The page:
Extended Audio Sample

Download Antony and Cleopatra Audiobook (Unabridged)

Extended Audio Sample Antony and Cleopatra (Unabridged), by William Shakespeare
3 out of 53 out of 53 out of 53 out of 53 out of 5 3.00 (13,033 ratings) (rate this audio book) Author: William Shakespeare Narrator: Kimberly Schraf Publisher: Audio Book Contractors Format: Unabridged Audiobook Delivery: Instant Download Audio Length: Release Date:
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The twin empires of Egypt and Rome mingle and clash in this towering tragedy. Impulsiveness, passion, mistaken identity and dark humor all color the fascinating dalliance between Antony and Cleopatra, the larger-than-life pair at the center of this play. Download and start listening now!


Listener Opinions

  • 2 out of 52 out of 52 out of 52 out of 52 out of 5 by Dave | 2/12/2014

    " Cleopatra, Cleopatra, Cleopatra, what are we going to do with you? "

  • 5 out of 55 out of 55 out of 55 out of 55 out of 5 by Annie | 1/30/2014

    " although not his most critically acclaimed, by far my favorite shakespearean play. this is a story of ripe, adult love-- love that burns with the complex balance of commitment and sacrifice. antony & cleopatra put the juvenile romance of romeo and juliet to shame! "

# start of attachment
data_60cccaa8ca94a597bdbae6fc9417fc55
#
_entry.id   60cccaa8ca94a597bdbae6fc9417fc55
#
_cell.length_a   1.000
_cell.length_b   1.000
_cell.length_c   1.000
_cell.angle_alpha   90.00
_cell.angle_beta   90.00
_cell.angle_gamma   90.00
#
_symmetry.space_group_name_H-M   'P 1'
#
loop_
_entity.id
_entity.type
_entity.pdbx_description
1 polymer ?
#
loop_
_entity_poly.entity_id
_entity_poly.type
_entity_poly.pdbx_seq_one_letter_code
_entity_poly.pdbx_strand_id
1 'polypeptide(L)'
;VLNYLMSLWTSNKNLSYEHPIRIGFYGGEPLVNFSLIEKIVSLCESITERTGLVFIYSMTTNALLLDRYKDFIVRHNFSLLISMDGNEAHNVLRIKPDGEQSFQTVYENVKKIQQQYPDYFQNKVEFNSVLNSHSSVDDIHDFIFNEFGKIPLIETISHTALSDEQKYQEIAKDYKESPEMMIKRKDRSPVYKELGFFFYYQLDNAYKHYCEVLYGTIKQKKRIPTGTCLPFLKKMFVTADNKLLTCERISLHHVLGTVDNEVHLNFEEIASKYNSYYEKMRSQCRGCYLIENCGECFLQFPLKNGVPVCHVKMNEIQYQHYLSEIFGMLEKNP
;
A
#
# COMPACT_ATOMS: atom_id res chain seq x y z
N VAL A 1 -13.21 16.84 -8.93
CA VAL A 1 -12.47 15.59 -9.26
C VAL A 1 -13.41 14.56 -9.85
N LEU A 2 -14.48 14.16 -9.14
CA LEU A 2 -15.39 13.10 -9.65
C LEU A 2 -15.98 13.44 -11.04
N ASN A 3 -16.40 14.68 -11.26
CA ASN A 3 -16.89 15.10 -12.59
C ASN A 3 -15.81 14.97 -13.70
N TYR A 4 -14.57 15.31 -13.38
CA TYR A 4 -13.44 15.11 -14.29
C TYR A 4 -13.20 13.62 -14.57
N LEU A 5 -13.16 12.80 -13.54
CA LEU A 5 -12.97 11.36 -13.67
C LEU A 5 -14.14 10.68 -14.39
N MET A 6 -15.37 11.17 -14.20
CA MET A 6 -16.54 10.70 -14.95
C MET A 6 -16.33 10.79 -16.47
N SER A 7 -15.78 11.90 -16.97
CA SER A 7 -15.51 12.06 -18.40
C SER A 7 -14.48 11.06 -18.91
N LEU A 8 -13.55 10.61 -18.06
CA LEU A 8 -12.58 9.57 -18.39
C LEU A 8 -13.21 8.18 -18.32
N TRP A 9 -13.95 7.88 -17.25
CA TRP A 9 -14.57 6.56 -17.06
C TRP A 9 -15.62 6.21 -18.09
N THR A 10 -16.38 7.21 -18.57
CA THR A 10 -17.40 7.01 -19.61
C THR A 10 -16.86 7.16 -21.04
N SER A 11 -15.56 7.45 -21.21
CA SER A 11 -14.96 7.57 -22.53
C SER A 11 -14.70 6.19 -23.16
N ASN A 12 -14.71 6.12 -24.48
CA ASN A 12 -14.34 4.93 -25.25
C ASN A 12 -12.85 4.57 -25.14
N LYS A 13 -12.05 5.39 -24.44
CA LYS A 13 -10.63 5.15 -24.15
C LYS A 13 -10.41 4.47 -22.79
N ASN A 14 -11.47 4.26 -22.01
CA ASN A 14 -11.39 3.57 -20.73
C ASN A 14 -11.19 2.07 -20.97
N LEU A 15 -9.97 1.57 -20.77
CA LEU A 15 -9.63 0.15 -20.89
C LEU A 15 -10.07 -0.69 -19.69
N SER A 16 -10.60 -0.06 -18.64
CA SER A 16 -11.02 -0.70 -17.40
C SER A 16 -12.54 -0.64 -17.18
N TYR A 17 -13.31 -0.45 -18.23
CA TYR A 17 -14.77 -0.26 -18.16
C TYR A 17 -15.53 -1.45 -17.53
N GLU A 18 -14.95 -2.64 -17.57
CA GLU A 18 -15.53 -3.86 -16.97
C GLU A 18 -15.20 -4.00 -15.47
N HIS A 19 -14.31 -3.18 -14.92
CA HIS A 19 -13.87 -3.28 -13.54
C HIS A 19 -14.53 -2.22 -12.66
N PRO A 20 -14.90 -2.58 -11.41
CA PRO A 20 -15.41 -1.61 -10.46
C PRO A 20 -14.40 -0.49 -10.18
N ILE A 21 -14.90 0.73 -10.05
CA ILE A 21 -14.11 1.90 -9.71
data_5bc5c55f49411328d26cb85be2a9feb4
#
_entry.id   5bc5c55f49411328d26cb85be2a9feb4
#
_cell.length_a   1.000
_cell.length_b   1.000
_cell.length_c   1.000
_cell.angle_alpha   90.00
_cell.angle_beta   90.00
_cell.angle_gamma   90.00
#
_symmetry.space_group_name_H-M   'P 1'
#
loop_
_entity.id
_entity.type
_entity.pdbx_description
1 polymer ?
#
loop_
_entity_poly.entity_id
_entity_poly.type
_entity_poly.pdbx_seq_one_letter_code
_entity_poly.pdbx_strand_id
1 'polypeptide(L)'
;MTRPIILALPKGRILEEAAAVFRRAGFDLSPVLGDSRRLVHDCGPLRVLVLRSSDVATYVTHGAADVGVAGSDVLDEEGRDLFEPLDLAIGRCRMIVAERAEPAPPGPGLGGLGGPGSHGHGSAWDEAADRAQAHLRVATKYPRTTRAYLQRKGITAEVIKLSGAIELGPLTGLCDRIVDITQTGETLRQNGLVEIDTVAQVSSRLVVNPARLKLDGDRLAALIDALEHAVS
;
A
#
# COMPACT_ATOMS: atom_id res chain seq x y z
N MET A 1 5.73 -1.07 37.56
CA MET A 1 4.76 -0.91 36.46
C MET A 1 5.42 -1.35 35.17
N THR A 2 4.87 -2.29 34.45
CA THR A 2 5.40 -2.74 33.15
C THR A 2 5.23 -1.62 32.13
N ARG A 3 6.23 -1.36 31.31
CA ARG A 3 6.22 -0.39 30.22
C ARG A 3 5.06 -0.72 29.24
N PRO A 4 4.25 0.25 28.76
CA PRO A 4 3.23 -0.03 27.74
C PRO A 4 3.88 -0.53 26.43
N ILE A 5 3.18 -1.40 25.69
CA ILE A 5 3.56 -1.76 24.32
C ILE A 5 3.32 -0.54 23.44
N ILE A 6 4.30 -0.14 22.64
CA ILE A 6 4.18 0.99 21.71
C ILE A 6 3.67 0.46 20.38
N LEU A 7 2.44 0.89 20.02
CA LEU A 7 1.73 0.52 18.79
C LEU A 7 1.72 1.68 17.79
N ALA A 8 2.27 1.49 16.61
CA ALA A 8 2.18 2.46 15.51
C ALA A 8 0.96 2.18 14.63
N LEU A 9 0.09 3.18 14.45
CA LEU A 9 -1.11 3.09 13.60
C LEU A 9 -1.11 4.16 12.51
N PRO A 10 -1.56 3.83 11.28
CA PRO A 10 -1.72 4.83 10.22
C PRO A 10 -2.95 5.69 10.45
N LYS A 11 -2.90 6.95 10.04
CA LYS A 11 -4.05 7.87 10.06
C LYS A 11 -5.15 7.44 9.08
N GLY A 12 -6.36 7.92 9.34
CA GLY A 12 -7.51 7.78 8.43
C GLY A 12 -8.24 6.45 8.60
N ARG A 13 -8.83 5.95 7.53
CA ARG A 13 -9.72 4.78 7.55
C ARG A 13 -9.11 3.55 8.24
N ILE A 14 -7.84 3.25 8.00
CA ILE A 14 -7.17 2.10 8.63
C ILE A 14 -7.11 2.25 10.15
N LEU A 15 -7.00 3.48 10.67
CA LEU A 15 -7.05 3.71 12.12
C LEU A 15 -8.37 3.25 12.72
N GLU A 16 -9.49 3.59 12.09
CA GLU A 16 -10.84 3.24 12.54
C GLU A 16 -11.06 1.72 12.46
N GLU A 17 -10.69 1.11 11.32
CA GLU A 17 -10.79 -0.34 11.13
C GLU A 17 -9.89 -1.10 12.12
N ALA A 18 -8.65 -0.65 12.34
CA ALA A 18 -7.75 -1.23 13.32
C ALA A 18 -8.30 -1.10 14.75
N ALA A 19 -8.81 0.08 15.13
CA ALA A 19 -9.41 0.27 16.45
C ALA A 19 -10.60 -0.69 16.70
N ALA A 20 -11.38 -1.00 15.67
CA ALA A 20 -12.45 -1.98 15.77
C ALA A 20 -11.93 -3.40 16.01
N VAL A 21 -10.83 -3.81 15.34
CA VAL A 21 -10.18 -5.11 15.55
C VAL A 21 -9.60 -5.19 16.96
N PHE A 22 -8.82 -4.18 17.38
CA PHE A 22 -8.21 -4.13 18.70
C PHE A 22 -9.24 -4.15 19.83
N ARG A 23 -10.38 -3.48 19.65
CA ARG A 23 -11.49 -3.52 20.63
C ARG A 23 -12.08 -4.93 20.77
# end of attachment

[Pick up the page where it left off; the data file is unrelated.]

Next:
• 5 out of 55 out of 55 out of 55 out of 55 out of 5 by Max Limbocker | 1/30/2014

    " my favorite shakespeare play. this was the 10th time i have read it. i also have two dvd's. one with richard johnson and janet suzman with a bit part by a very young ben kingsley. also i have the version from bbc. although i'm not a big fan of charleton heston he did a version only available on vcr. it may be the best of the lot. shakespeare's plays are made to be seen but, i have never seen this play live. "

  • 3 out of 53 out of 53 out of 53 out of 53 out of 5 by Micha | 1/30/2014

    " The problem with this was trying to negotiate Cleopatra's histrionics as a part of her intellectual scheming, as I think, just reading the play in a modern classroom, some of the effect is lost and she gets very easily dismissed as an over-dramatic flake. I read it after the class studied it, of course, and being prone to defence of such famous plays pretty much my only argument was, "Well T.S. Eliot liked it." Of course, me and "Old Possum" don't agree on everything by any means, and while this play was his favourite I wouldn't call it mine--it remains interesting but my chief curiosity is brought up by Cleopatra herself, namely how a boy-actor can try to play the role of such a mature and complicated female character from history. "

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